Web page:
The Low-Back Swimsuit Is The Perfect Trend For Showing Some Summer Skin

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No biggie if you're not feeling that itsy-bitsy, teensy-weensy, yellow polka-dot bikini. The low-back one-piece is here to bridge the gap — and in a very stylish way, at that. 

As much as we love a good bikini, there's certainly something to be said for the elegance of a backless swimsuit. It was flamboyant designer Elsa Schiaparelli who first patented the style back in the 1930s. At the time, tanning had become a favorite pastime for wealthy travelers, so a backless option that helped prevent pesky tan lines became an immediate fave for said elites. It's not all that surprising, then, that even as time passed, there continues to be a glamor associated with the suit. Granted, these days, there's no need to fork out a small fortune for a designer piece, and anyone can rock the style. Plus, on top of being a great way to keep that back tan as even as possible, showing a little more skin in the back means fuller coverage in front. Feeling the pangs of swimsuit anxiety? This swimsuit is your bestie. 

There are a few things to keep in consideration when picking a backless one-piece, though. Just how backless is backless? How low can you go without nixing necessary support? Does torso length make a difference? In essence, how can you make this trend your own? Let's take a dive. 

Finding your most supportive fit

There's no denying the aesthetic appeal of a backless swimsuit. However, functionality is another story — and depending on your bust size, you may need to think about the support your suit of choice offers. 

Speaking to Marie Claire, SHAN swimwear founder, Chantal Levesque pointed out, "The lower the cut is in the back, the less support it gives in front." So, more coverage in front is a good bet — but that's not to say foregoing a V-neck style altogether. As suggested by the designer, either opt for a slightly higher back, pick a suit with back ties that allow you to customize your support, or look for something with a well-fitting, built-in bra. Another option is considering the strap size. Spaghetti straps might not be supportive enough, but a thicker strap (think: a polished, square neckline) is a good bet. 

As for ladies with a smaller bust, it's easier to feel comfortable in a lower back spaghetti strap style, à la Eisha C. That said, do keep in mind that it still won't accommodate every activity. As Oneone Swim's Valentina Suescun told Marie Claire, water sports are a risky business in one of these suits, regardless of cup size. Again, reach for that thicker strap and built-in bra ... or use the suit as Elsa Schiaparelli intended.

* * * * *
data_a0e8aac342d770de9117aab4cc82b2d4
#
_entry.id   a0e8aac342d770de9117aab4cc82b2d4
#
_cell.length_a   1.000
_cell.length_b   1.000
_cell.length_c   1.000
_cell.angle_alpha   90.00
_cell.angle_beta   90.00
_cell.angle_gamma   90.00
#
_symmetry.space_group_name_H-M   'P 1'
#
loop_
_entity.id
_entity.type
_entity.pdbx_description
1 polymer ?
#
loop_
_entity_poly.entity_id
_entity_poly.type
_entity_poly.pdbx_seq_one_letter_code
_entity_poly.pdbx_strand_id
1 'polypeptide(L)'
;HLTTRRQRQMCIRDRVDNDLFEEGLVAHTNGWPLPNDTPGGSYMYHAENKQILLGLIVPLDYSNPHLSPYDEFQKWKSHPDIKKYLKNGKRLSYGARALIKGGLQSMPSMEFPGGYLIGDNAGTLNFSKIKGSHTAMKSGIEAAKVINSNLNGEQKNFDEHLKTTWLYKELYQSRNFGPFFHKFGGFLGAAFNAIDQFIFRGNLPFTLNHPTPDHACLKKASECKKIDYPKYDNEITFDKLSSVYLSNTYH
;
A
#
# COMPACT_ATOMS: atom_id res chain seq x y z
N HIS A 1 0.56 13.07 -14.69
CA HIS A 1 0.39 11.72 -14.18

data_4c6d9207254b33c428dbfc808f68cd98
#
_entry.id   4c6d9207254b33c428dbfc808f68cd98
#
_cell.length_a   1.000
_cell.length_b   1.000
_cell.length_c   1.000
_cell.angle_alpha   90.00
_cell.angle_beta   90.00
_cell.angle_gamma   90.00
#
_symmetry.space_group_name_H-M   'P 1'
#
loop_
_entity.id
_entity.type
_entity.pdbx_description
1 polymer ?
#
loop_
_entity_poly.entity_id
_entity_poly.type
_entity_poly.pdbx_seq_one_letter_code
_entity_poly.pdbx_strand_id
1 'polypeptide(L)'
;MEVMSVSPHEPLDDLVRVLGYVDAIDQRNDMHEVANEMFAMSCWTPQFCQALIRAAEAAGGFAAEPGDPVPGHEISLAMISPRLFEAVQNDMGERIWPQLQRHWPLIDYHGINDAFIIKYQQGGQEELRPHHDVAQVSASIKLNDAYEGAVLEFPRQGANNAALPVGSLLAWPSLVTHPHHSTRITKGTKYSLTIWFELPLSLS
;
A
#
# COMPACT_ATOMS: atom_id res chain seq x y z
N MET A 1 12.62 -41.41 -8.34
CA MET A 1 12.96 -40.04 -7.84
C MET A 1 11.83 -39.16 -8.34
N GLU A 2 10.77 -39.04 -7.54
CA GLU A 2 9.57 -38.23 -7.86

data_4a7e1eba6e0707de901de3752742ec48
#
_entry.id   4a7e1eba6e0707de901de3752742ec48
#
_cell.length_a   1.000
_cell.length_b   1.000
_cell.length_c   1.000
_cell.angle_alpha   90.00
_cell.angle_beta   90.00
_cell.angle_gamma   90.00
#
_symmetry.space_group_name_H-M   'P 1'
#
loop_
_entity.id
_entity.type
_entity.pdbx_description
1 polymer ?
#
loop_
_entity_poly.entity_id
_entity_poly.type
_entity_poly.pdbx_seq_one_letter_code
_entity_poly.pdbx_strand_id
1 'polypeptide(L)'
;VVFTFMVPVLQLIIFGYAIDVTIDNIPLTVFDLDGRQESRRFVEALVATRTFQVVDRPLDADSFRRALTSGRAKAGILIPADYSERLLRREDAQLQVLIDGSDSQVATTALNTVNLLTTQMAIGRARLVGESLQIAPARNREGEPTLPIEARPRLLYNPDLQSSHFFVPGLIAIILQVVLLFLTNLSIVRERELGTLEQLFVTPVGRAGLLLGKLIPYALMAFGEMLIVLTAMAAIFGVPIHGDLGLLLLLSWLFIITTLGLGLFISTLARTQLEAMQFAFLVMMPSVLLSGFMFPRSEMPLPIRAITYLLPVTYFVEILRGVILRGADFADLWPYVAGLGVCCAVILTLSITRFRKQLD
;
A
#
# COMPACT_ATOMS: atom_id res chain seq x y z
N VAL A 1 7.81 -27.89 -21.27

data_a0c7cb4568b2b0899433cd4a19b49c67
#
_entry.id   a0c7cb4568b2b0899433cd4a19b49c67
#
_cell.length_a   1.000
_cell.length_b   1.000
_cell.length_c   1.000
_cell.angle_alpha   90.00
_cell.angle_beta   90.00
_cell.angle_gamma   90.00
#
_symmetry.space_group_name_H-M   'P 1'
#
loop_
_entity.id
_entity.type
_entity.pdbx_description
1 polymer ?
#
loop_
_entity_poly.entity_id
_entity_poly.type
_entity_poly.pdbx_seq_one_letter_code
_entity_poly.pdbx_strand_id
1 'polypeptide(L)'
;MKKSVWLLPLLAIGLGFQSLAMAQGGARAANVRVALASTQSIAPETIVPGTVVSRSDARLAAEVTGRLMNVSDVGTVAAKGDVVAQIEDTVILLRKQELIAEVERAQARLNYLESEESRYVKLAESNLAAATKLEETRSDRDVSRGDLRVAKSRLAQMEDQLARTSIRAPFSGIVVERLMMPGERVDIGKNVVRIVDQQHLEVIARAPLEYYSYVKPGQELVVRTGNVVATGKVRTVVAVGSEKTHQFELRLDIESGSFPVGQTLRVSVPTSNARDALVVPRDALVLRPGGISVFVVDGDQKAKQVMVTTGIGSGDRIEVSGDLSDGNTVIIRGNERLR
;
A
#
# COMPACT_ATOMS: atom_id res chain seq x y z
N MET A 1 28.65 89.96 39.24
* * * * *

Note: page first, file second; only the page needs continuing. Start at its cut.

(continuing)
Keep your torso in mind

The beauty of a bikini is that torso size doesn't necessarily factor in the way it fits. Sure, you may want to play around with proportions to highlight certain features, or feel more comfortable in one style than another, but once the top or bottom fits, that's about it. One-pieces, not so much. Backless or not, a full swimsuit means taking into account torso length to avoid too tight a fit — and some serious indentations.

Luckily for those with a longer torso, there are some brands that offer specially designed, long torso-friendly one-pieces, like Berlook and American Eagle's Aerie. On top of that, there are also some ways to work with suits found outside of the tall section. Going for a larger size can help, depending on the rest of your measurements. Or, as Jolyn's Charlotte Ruffner told Byrdie, pick something that allows for strap adjustments, like ties or slider adjusters. "Having the ability to lengthen straps will tailor the one-piece to your body," she explained. 

Just be warned: Going for a larger fit or relying on adjuster options can have an impact on support, so make sure the swimsuit feels like a second skin before hitting the beach. 

A style for the subtle and daring alike

On top of exuding old-school glamor, it's worth mentioning once again that one of the highlights of a backless one-piece is its ability to provide more coverage than the average bikini without nixing any skin-showing. 

Don't be fooled, though. While a low back can be subtle, there are also more daring takes on this style for those who prefer the less-is-more route. From almost completely backless offerings, like Norma Kamali's aptly named Super Low Back Mio, to pieces that offer a deep V-neck in addition to a low back, like Lovewave's Xena one-piece (available at Revolve), there are plenty of options. Plus, there are also slightly more covered-up variations. South Beach Curve's halter-neck backless one-piece (find it at Asos) comes with a chic cut-out for a look that balances coverage, skin, fun, and glamor all in one. 

Whether you're reaching for a low-back one-piece for more coverage, less coverage, or just an update to your swimwear collection this summer, the bottom line is: Go for it. As long as you're mindful of the support and stretch you need to feel as comfortable as possible, this is one style anyone can rock with confidence.